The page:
Figure 2 shows the field measurement data on ground pressure distribution. The first weighting interval of the working face 42107 is about 100 m, and the first cyclic weighting interval is about 30 m. ZFY21000/25/39D two-column cover-type caving hydraulic supports are used for the working face 42107. The opening pressure of the safety valve of the supports is about 46 MPa. When the working face 42017 is mined at 130 m from the setup entry, the support working resistance at the working face rises to 50–52 MPa, as shown in Figure 2. At this moment, the safety valve of the supports opens, and there is a severe rib spalling at the working face. The floor vibrates, and the shearer bounces. Such strong ground pressure manifestations, as roadway floor heave and deformation in the segments with advanced support, occur (Figure 3), which jeopardize the coal mining operation and safety. To ensure the subsequent extraction safety of the working face, one needs to clarify the occurrence mechanism of strong ground pressure and to develop effective control countermeasures against its hazardous manifestations.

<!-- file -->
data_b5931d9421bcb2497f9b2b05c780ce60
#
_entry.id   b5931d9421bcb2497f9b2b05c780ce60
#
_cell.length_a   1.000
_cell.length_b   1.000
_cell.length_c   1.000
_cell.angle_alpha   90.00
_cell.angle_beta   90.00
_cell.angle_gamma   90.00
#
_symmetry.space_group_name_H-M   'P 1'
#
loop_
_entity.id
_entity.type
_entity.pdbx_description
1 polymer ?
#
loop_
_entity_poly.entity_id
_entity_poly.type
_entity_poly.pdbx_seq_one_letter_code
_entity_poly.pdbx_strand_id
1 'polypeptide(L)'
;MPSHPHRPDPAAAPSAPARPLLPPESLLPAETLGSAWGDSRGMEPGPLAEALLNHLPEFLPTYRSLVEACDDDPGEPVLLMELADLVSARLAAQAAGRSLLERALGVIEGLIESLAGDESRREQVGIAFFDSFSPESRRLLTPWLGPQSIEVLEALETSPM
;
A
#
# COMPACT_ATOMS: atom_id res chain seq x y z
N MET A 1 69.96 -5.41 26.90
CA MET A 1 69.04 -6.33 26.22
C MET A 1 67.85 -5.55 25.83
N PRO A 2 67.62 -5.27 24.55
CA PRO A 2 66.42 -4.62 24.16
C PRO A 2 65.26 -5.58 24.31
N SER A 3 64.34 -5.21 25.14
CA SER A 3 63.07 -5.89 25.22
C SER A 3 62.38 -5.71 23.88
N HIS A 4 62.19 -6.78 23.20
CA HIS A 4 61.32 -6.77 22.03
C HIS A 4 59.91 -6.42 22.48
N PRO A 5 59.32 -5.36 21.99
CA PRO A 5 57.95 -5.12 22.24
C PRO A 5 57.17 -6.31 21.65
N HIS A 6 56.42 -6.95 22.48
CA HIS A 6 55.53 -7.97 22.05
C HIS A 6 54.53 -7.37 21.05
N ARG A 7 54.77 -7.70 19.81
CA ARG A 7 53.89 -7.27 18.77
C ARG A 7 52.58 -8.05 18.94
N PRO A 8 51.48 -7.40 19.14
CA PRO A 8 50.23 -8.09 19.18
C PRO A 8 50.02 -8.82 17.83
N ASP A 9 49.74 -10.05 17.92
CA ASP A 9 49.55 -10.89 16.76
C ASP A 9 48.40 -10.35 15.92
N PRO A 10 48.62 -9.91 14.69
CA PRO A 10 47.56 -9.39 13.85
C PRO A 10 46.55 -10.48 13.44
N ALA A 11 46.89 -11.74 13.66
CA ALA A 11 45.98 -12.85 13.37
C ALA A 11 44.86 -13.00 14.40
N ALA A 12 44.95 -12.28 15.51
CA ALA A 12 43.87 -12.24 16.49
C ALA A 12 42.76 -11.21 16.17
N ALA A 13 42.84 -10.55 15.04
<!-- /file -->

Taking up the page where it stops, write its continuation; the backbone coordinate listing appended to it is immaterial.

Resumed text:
3. Mechanical and Similar Physical Models of the Overlying Stratum Breaking
3.1. Mechanical Model of the Key Stratum Breaking Interval